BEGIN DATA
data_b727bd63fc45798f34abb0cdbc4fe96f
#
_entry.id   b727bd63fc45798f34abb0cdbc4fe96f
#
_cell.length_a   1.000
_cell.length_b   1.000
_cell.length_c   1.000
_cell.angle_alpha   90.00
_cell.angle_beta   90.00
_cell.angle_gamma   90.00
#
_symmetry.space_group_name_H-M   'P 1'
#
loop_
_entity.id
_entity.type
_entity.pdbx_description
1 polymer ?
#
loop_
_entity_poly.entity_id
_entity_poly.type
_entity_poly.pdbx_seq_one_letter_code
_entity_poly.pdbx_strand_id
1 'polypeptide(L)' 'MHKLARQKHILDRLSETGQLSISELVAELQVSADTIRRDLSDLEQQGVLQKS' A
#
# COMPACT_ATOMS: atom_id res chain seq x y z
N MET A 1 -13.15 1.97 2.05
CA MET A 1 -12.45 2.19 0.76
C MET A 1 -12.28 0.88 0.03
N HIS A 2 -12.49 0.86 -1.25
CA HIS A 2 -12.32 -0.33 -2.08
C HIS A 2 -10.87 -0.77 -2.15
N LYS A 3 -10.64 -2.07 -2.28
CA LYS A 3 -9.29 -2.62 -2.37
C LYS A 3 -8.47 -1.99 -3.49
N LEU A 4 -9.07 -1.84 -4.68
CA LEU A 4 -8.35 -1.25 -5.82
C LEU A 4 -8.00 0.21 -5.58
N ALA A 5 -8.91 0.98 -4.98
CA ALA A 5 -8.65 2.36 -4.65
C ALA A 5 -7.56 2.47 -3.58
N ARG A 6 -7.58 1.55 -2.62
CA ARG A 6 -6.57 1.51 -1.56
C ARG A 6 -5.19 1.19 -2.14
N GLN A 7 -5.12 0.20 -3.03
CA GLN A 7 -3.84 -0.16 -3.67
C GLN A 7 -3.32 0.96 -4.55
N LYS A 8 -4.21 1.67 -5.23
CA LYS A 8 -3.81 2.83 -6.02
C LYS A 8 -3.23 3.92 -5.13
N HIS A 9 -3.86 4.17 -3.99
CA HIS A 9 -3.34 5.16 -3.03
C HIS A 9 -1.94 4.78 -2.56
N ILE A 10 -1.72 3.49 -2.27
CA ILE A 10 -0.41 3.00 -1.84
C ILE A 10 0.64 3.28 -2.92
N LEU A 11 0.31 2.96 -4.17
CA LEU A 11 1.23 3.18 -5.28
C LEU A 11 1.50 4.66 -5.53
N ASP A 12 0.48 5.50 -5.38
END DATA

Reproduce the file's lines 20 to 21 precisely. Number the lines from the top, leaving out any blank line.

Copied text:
loop_
_entity_poly.entity_id